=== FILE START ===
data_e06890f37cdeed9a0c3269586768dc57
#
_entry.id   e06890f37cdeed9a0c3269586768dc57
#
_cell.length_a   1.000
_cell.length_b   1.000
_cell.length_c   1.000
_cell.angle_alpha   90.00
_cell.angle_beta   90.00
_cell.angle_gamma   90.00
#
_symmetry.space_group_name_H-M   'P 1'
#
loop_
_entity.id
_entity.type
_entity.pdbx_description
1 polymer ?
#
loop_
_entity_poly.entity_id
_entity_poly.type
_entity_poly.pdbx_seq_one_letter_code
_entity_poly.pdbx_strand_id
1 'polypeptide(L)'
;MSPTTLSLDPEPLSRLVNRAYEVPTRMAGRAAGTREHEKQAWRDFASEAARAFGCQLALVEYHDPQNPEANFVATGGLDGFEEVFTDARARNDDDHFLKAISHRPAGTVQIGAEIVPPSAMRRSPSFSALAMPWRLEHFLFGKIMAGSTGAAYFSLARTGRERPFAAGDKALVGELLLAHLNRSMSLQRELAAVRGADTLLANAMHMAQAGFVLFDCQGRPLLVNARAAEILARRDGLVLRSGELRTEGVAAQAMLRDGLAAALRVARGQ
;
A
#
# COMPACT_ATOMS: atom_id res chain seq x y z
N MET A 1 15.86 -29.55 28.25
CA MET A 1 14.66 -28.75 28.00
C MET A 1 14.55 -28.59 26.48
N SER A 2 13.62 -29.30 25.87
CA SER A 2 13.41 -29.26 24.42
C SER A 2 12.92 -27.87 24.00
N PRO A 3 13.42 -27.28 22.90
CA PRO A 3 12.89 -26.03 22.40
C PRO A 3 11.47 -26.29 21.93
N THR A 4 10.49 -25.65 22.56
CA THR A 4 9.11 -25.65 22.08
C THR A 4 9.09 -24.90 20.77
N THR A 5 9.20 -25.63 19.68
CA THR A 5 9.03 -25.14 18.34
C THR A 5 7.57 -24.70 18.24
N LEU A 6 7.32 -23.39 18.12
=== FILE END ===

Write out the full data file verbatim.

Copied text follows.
data_e06890f37cdeed9a0c3269586768dc57
#
_entry.id   e06890f37cdeed9a0c3269586768dc57
#
_cell.length_a   1.000
_cell.length_b   1.000
_cell.length_c   1.000
_cell.angle_alpha   90.00
_cell.angle_beta   90.00
_cell.angle_gamma   90.00
#
_symmetry.space_group_name_H-M   'P 1'
#
loop_
_entity.id
_entity.type
_entity.pdbx_description
1 polymer ?
#
loop_
_entity_poly.entity_id
_entity_poly.type
_entity_poly.pdbx_seq_one_letter_code
_entity_poly.pdbx_strand_id
1 'polypeptide(L)'
;MSPTTLSLDPEPLSRLVNRAYEVPTRMAGRAAGTREHEKQAWRDFASEAARAFGCQLALVEYHDPQNPEANFVATGGLDGFEEVFTDARARNDDDHFLKAISHRPAGTVQIGAEIVPPSAMRRSPSFSALAMPWRLEHFLFGKIMAGSTGAAYFSLARTGRERPFAAGDKALVGELLLAHLNRSMSLQRELAAVRGADTLLANAMHMAQAGFVLFDCQGRPLLVNARAAEILARRDGLVLRSGELRTEGVAAQAMLRDGLAAALRVARGQ
;
A
#
# COMPACT_ATOMS: atom_id res chain seq x y z
N MET A 1 15.86 -29.55 28.25
CA MET A 1 14.66 -28.75 28.00
C MET A 1 14.55 -28.59 26.48
N SER A 2 13.62 -29.30 25.87
CA SER A 2 13.41 -29.26 24.42
C SER A 2 12.92 -27.87 24.00
N PRO A 3 13.42 -27.28 22.90
CA PRO A 3 12.89 -26.03 22.40
C PRO A 3 11.47 -26.29 21.93
N THR A 4 10.49 -25.65 22.56
CA THR A 4 9.11 -25.65 22.08
C THR A 4 9.09 -24.90 20.77
N THR A 5 9.20 -25.63 19.68
CA THR A 5 9.03 -25.14 18.34
C THR A 5 7.57 -24.70 18.24
N LEU A 6 7.32 -23.39 18.12